28 February, 2012

Smartly dumb or dumbly smart

Launched from Canada by Matthew Ho and Asad Muhammed, the world's first Legomonaut has appeared on the galactic stage.

With the use of helium ballons, this robopilot experienced the stratosphere for a highschool project to test the skills of low-budget technology. And it was an achievement in terms of logical application of basic physics by two teenagers.

Such newsworthy material highlights that small things done in a big way can be illuminating, provocative and liberating to the imagination. Note however, that this experiment was based upon exhaustive trials and the application of intellectual rigor. One cannot overemphasise the importance of intelligence, nor the need for schooling to develop that training. Albeit we are eager to lambast the education system that develops scholars who are more adept at passing exams than the ability to be critical thinkers, there is still an urgent need for having a deep understanding of science, literature and philosophy before undertaking any important experiments in science or art.

Many people quote, as an example, how Einstein successfully develop his theory of relativity without any formal education. Well, unfortunately, this was proven to be a hoax. Alfred Einstein in fact had a PhD from the University of Munich in 1905. Adept at marketing, he was quick to tell everyone how uneducated and lacking in dress and social skills he was, raising people's sympathies for his eccentric ideas and lifestyle. Arguably he was one of the greatest minds of the 20th century, second only to Nikola Tesla, who was more an inventor than theoretician. As a result of his clever marketing, Einstein quickly became known as the smartest dumb person on the planet. How this marketing fits in with social theory is that it leads the 'common man' to think that 'were I not so overworked and over committed, I too could be like him.'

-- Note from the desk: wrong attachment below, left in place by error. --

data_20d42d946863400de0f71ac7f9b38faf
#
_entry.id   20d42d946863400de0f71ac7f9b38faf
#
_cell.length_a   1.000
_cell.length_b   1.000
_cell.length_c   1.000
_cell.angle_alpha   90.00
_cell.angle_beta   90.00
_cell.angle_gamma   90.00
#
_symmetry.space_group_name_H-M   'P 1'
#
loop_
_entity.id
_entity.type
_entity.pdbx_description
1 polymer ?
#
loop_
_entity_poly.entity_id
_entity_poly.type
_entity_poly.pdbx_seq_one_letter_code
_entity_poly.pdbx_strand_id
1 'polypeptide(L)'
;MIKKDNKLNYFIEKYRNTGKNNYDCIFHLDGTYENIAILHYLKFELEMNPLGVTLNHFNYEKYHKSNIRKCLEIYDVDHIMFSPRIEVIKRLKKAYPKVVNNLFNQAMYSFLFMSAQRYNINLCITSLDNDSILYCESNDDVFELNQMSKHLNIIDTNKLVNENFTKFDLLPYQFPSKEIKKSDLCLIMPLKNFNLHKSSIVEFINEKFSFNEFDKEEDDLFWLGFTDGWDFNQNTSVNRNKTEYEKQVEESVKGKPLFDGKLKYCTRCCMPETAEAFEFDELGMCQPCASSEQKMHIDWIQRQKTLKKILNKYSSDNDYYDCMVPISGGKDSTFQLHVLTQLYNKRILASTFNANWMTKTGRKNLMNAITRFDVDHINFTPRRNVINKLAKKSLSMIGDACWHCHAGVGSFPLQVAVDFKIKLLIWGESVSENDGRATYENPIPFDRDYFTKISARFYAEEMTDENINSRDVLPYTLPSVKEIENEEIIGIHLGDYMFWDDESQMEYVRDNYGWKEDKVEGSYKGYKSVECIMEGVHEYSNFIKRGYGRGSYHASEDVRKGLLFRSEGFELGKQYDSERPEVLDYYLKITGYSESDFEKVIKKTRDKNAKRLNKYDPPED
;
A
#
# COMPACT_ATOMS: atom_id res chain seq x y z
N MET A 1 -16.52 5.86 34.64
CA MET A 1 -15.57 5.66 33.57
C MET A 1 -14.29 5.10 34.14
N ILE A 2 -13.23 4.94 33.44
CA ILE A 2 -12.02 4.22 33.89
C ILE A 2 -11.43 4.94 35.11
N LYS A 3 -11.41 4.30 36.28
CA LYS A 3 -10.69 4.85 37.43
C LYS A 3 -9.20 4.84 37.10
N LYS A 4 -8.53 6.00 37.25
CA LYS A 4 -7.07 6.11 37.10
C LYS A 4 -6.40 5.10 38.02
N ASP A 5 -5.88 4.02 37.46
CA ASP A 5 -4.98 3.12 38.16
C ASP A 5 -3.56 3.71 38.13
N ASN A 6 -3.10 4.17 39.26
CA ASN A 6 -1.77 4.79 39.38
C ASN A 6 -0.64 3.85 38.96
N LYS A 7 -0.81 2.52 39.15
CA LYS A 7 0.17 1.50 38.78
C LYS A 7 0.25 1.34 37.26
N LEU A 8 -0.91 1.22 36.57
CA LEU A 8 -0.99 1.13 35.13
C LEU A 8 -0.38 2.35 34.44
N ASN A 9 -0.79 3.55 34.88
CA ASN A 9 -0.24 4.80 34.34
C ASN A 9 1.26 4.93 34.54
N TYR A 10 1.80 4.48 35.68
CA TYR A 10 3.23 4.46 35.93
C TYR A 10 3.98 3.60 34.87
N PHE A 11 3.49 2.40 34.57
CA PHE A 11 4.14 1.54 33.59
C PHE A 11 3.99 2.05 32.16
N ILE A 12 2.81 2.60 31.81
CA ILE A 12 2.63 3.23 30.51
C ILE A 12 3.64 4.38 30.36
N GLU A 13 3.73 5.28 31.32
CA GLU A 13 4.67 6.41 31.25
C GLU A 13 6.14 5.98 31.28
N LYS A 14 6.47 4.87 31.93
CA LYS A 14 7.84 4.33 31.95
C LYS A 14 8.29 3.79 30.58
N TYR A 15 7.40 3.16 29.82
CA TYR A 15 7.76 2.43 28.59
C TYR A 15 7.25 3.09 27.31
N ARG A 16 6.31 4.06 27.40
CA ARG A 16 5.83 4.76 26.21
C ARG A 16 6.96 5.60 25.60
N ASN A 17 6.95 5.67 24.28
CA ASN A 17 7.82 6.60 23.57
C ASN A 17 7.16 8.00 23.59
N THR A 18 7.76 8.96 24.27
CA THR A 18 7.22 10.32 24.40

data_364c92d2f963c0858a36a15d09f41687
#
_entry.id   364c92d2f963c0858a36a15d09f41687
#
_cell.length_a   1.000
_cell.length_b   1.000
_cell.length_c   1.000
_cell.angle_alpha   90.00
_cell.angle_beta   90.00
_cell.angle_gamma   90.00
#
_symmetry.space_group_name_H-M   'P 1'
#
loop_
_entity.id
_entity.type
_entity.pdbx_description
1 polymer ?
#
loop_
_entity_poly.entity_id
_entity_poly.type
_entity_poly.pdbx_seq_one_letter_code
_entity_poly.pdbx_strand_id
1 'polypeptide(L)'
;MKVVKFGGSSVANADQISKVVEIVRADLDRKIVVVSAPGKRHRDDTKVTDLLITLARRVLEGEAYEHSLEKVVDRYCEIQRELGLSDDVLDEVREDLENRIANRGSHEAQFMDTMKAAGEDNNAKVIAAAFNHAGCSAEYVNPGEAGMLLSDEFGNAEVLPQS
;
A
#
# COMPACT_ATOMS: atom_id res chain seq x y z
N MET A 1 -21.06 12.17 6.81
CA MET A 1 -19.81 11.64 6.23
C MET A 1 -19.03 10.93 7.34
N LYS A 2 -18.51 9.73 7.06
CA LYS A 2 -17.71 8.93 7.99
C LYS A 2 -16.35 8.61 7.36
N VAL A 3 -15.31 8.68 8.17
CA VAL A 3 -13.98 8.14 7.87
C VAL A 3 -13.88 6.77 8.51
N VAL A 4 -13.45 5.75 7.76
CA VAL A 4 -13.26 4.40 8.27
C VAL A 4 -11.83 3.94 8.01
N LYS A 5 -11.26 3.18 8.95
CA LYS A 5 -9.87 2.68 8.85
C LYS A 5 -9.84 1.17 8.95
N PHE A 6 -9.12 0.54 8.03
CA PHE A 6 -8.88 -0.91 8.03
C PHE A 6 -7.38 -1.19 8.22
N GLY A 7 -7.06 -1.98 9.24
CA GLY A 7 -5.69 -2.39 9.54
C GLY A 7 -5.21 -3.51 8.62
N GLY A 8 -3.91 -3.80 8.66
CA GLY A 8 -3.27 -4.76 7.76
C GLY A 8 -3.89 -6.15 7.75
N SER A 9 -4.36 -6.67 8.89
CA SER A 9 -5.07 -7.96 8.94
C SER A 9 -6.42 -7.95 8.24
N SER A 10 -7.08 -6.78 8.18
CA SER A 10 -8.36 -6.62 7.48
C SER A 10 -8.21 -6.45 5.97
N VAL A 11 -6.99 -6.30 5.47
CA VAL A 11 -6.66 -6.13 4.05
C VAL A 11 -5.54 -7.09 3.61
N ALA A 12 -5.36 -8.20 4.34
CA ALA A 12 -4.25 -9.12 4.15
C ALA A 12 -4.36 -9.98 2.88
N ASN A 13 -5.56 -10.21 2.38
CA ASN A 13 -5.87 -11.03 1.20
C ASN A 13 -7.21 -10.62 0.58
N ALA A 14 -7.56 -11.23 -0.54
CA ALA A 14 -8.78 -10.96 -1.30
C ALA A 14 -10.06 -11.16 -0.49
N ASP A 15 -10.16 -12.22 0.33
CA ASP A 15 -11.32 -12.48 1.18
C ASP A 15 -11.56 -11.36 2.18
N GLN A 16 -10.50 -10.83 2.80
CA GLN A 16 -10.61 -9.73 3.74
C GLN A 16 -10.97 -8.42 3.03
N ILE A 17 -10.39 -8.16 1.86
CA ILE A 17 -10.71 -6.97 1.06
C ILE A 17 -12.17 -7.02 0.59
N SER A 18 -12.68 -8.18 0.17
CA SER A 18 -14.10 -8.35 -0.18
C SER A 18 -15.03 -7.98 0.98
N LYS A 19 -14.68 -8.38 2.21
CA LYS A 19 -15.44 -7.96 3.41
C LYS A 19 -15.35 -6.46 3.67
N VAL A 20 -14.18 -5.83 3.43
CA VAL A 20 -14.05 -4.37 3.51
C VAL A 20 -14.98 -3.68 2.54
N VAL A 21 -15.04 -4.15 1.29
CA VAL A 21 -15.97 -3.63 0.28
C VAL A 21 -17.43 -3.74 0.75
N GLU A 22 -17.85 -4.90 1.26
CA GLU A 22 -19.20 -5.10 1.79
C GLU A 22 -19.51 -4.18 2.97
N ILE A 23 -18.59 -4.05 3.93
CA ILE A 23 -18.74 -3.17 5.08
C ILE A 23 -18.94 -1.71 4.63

What most do not realise is that few are born with talent, and of the few that are, even fewer desire to make a change for the better, to implement their skills in the service of others. Artists are perhaps the most guilty of using their skills base for less than selfless reasons. As George Orwell once lamented: 'All writers are vain, selfish and lazy, and at the very bottom of their motives there lies a mystery. Writing a book is horrible, exhausting struggle, like a long bout of some painful illness. One would never undertake such a thing if one were not driven by some demon which one can neither resist nor understand.'

The artist, who is the right-sided mirror of the left-sided scientist, channels their energies into works that are merely a reflection of an inner universe which they perceive as an altered reality. not dissimilar to what scientists do when they study the universe and attempt to verify the outer universe as a reflection of an inner theory they have constructed or construed to be true. We have to be very careful at worshipping both art and science despite them being the only valid truths we have currently to work with. Extreme scientific scepticism and fanatical religious dogmatism are two sides of the same coin. As Neal Maxwell remarked, 'It is so easy to be confrontive without being informative; indignant without being intelligent, impulsive without being insightful.'

Let us being open to the young, whose art and science have begun to 'occupy' the paradigm of what we consider facts in both science and art. Though they may be revolutionary, pugilistic and confronting, it does not negate from their contribution to society.